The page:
13. As far as the case of Smt. Asha Chakko is concerned, K.B.
Ramachandraraj Urs sold a portion of the property to Smt. M.
Meenakshi Amma vide sale deed dated 15.04.1971. M. Meenakshi
Amma, thereafter, executed a will in favour of Dr. Ammu Nair, who was
recorded as owner of that portion of the property. Dr. Ammu Nair willed
the property in favour of Asha Chakko, Nikhilanand Nair and Nityanand N.
14. After the complaint dated 14.05.2004, the Government of Karnataka
issued a notice under Section 67(2) of the KLR Act. Asha Chakko,
Nikhilanand Nair and Nityanand N. Nair filed a writ petition before the
High Court challenging the notice and the learned Single Judge of the High
Court vide order dated 05.02.2009 passed in W.P. No. 16974 of 2005 allowed
the writ petition in the following terms:
“24. Having regard to the admitted circumstances in the present case,
where the properties originally sold in the year 1900 by Shri. Lancelot
Ricketts has been divided and sub divided and sold to several parties over
the years by various individual and a portion of which has been acquired by
the petitioners, under registered documents, apart from compulsory
acquisition proceedings in respect of other portions of the property
whereby the government itself has consistently acknowledged the ownership
of individual, they cannot be ousted by recourse to section 67. This would
be so even on the principal, that fraud would vitiate all.
25. Reliance sought to be placed on the judgment of the Division
Bench of this court in respect of land granted by the Government for
temporary cultivation and subsequent alienation by the grantees in favour
of the appellants, in that case, had only resulted in enquiries having been
conducted and entries made in the revenue records in favour of the
appellants having been rounded off and the name of the Government having
been substituted. The dispute as regards title, was not adjudicated and any
observations as regards title were held to be inconsequential. The said
judgment would not be relevant to the facts of the present case.
26. Further, Section 67(2) does not provide for an order of eviction
being passed. In the light of section 67(3) providing for time, to a
claimant in respect of any Government property, of one year, the impugned
order directing that the respondents be evicted and that they hand over the
property in their possession to the Government within 21 days of service of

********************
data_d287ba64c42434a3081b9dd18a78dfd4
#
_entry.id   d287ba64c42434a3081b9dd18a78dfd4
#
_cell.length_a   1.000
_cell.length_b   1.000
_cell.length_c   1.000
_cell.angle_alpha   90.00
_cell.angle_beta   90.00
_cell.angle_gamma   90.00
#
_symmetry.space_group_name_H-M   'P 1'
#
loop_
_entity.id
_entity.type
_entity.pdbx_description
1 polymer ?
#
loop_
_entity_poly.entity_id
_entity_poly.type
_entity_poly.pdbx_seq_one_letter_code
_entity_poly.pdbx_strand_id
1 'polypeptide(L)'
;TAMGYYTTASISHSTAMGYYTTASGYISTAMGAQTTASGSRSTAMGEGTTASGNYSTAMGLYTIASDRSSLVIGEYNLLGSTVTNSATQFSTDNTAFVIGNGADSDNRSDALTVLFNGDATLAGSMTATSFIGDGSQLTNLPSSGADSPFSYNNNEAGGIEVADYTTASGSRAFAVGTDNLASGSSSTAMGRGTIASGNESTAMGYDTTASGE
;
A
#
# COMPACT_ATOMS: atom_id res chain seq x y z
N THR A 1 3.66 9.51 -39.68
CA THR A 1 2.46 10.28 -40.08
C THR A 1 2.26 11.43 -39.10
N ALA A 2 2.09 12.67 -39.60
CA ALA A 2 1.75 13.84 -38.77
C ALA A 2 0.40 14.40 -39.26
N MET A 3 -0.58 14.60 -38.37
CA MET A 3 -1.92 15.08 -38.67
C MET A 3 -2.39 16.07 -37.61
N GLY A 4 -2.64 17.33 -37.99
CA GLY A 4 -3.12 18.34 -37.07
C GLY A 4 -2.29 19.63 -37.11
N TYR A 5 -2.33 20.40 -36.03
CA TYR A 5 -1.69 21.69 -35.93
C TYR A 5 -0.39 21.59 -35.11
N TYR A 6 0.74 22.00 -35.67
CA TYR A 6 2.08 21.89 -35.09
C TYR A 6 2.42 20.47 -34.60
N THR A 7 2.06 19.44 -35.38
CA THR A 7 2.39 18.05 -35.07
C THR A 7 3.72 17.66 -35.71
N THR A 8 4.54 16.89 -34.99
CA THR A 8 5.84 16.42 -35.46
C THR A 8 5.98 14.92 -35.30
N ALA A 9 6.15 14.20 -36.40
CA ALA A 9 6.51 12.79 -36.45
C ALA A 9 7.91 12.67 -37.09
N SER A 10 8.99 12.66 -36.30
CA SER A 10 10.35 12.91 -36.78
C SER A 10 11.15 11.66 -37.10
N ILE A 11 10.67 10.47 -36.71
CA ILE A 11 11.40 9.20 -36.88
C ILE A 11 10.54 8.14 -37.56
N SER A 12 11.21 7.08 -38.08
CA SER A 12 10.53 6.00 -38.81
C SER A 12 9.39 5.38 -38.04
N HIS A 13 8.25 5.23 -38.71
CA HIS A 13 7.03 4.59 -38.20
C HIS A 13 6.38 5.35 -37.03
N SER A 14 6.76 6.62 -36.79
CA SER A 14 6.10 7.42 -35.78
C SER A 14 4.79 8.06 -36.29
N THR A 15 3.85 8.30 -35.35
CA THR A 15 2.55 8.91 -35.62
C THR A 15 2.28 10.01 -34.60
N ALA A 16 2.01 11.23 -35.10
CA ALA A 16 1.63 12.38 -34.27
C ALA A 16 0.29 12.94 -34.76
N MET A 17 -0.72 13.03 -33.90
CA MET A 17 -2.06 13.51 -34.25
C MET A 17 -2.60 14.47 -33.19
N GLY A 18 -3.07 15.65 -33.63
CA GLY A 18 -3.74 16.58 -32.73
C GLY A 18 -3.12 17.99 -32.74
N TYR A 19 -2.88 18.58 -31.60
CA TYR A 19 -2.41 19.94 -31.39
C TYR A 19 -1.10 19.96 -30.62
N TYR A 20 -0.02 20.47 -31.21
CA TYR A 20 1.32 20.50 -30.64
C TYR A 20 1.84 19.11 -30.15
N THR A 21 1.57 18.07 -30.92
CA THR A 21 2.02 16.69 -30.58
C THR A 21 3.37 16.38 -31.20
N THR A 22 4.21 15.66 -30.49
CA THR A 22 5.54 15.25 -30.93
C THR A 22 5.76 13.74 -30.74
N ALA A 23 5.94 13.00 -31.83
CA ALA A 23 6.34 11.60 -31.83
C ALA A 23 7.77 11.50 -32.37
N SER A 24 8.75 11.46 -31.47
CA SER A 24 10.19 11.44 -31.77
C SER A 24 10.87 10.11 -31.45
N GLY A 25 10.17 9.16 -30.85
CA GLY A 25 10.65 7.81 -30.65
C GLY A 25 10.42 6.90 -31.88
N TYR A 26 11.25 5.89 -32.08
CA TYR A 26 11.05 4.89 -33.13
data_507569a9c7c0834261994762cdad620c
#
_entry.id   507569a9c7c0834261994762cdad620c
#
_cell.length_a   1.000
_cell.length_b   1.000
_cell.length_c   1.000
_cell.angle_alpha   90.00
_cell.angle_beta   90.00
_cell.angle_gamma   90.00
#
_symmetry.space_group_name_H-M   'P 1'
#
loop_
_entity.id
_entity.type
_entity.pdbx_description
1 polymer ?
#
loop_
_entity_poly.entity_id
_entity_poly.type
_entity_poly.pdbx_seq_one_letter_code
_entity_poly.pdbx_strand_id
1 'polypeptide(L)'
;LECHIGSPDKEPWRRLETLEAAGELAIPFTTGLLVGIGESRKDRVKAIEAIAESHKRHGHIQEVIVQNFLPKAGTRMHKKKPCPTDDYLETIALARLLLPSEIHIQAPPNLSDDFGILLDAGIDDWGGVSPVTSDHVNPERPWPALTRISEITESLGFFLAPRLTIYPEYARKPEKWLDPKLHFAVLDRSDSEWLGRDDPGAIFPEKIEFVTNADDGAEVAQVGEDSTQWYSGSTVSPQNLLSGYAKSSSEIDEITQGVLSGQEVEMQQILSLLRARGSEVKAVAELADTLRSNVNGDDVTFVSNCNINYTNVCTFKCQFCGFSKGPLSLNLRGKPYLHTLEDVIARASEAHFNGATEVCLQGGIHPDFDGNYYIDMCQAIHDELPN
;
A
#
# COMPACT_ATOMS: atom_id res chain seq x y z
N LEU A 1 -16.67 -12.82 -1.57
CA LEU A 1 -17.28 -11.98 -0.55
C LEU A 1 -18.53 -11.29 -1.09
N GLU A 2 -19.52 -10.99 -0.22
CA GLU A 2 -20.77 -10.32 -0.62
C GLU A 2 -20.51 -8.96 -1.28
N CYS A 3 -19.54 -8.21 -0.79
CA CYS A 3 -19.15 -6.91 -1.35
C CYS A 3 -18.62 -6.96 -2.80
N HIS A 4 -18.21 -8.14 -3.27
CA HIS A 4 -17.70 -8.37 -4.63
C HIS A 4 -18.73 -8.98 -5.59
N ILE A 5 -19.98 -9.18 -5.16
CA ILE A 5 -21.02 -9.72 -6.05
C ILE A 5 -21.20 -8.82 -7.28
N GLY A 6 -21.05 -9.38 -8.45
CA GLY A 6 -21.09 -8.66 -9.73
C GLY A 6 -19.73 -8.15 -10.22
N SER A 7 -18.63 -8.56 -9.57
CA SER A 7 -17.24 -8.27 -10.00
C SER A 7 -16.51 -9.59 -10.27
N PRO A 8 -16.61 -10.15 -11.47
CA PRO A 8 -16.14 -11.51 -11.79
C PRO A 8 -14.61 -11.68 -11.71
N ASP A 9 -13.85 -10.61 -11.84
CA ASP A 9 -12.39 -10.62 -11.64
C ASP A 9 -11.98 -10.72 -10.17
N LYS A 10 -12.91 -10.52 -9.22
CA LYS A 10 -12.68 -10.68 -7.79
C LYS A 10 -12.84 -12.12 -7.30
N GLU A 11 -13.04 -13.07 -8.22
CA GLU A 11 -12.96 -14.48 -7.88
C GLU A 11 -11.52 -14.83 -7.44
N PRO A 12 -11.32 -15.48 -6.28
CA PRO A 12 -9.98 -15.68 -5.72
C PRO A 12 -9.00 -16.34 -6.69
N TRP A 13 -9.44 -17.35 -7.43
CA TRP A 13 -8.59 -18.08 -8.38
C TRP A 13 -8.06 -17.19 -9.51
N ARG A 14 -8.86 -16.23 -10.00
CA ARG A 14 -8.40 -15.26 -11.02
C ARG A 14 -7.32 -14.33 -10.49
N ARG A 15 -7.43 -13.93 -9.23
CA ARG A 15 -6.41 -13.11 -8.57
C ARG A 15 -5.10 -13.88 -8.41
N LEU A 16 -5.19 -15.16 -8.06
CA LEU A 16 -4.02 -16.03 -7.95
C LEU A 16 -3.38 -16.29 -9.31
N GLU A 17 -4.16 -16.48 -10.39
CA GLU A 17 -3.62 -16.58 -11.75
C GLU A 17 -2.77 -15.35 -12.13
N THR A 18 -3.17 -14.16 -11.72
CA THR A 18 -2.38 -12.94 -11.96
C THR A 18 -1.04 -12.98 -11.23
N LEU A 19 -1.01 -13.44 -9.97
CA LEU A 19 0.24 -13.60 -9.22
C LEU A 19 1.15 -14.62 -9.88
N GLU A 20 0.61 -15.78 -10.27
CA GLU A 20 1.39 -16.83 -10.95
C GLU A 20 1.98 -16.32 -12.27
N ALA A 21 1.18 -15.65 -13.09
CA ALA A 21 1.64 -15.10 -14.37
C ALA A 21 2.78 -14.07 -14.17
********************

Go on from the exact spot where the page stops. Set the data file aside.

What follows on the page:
the order is also without jurisdiction.”
It was held that the authority could not have come to the conclusion that
the deed of conveyance executed on 25.08.1900 was fraudulently claimed by
Lancelot Ricketts in favour of the First Princess. It was also held that
no presumption could be raised that the erstwhile royal family had sought
to play fraud and, therefore, the learned Single Judge quashed the entire
proceedings. As we have already mentioned above, the State of Karnataka
filed an appeal and that appeal has been allowed only on the ground that
the proper remedy for the writ petitioner(s) was to approach the Appellate
15. Section 67 of the KLR Act reads as follows:
“67. Public roads, etc., and all lands which are not the property of others
belong to the Government.—
All public roads, streets, lanes and paths, bridges, ditches, dikes and
fences, on or beside the same, the bed of the sea and of harbours and
creeks below high water mark and of rivers, streams, nallas, lakes and
tanks and all canals and water-courses and all standing and flowing waters,
and all lands wherever situated which are not the property of individuals
or of aggregate of persons legally capable of holding property, and except
in so far as any rights of such persons may be established, in or over the
same, and except as may be otherwise provided in any law for the time being
in force, are and are hereby declared to be with all rights in or over the
same or appertaining thereto, the property of the State Government.
Explanation.— In this section, “high water mark” means the highest point
reached by ordinary spring tides at any season of the year.
(2) Where any property or any right in or over any property is claimed by
or on behalf of the State Government or by any person as against the State
Government, it shall be lawful for the Deputy Commissioner or a Survey
Officer not lower in rank than a Deputy Commissioner, after formal inquiry
to pass an order deciding the claim.
(3) Any person aggrieved by an order made under sub-section (2) or in
appeal or revision therefrom may institute a civil suit contesting the
order within a period of one year from the date of such order and the final
decision in the civil suit shall be binding on the parties.”
A bare reading of the section shows that public roads, streets, lanes etc.,
and all lands which are not the properties of others, belong to the